At the end of the night, we found Horror Nights to offer the same as it always has—an excellent visual production coupled with less imaginative and foreseeable scare techniques. And though we’ve criticized its formulaic approach to haunted attractions in the past, at this point, we’ve come to accept that this is the intentional manner in which Universal Studios will be running its Halloween event as long as the current creatives remain in charge. It makes sense in within the cinematic setting, anyway. Movies require take after take to achieve the perfect shot, and repetition in acting is key to making moments believable. At Horror Nights, scareactors perform the same action over and over as they recreate horror movie loops. And it’s not as though the execution isn’t effective. The above nitpicks aside, Horror Nights still generates plenty of scares and screams. It remains popular as a very high-profile Southern California haunt.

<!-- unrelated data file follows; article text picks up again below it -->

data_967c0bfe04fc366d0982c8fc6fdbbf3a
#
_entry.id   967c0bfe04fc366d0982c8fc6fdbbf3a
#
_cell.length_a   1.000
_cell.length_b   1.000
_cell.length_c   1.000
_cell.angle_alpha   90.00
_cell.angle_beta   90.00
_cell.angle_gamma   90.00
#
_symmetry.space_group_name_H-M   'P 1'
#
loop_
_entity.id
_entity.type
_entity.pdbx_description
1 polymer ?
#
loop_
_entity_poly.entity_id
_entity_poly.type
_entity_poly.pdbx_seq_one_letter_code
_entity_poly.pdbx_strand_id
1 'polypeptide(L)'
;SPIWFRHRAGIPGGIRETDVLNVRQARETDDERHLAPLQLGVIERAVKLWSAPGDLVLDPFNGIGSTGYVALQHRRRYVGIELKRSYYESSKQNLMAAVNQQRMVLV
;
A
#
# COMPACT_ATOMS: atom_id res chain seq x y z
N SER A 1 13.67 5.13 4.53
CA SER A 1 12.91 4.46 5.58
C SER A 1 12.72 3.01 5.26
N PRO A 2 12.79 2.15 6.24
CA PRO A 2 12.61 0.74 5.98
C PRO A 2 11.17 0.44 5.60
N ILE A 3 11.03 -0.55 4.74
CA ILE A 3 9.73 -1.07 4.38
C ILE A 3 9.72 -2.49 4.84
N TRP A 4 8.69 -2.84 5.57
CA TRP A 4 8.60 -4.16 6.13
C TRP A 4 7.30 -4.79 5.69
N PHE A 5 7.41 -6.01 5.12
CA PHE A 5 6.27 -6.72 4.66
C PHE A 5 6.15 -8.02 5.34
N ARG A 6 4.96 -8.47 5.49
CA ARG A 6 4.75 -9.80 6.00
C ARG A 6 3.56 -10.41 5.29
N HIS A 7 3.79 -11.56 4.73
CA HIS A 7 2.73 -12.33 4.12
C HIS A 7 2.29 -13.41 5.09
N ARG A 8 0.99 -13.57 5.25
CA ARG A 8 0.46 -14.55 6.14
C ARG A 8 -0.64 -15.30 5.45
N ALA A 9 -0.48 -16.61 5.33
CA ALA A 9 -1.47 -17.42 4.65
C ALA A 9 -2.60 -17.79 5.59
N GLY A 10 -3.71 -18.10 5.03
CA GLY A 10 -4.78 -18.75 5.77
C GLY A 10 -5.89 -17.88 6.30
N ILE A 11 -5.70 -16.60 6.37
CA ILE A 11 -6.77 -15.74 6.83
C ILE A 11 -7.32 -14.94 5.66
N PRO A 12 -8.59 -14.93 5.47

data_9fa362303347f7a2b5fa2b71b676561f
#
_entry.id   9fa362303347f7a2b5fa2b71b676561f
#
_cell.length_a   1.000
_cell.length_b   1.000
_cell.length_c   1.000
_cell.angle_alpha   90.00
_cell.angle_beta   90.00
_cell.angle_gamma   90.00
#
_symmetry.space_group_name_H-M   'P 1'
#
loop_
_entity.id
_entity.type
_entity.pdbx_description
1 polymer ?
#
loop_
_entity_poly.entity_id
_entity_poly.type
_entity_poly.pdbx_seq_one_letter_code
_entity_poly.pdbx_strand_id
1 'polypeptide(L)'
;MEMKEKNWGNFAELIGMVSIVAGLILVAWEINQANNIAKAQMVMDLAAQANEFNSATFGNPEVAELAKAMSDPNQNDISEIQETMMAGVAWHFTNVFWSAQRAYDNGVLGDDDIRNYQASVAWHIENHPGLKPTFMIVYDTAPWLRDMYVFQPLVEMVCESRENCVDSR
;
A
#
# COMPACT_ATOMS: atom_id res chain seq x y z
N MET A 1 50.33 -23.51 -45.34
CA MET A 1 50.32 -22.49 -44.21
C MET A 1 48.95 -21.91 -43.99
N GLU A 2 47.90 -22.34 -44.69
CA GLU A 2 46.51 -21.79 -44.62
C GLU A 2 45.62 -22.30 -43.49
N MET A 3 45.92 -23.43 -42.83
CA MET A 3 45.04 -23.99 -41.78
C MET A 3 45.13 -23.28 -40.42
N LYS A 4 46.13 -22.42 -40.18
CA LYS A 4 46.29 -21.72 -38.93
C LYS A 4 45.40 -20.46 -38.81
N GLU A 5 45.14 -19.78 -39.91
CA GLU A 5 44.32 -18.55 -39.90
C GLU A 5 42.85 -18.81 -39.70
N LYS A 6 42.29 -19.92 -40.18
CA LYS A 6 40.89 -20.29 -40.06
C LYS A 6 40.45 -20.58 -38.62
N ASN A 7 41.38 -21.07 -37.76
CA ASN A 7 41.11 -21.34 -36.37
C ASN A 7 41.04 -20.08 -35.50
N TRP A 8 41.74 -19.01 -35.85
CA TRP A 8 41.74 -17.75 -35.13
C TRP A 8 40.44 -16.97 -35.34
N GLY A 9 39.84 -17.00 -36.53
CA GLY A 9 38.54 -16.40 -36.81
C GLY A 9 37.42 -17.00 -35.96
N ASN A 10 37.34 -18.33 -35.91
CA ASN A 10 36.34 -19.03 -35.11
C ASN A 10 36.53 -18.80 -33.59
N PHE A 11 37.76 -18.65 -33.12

As long as these expectations are held, Halloween Horror Nights remains an enjoyable event. Fridays and Saturdays will remain very busy nights requiring early entry for any guest without Front of Line privileges who hopes to experience every attraction at least once. Strategy there will certainly be needed. But Universal Studios continues to deliver a top tier attraction to the eager Southern California Halloween enthusiast market. How it does that… well, it is what it is.

 Bottom line: Horror Nights Hollywood is the place to see horror franchises brought to life with cinematic execution.

Bottom line: Horror Nights Hollywood is the place to see horror franchises brought to life with cinematic execution.

Architect. Photographer. Disney nerd. Haunt enthusiast. Travel bugged. Concert fiend. Asian.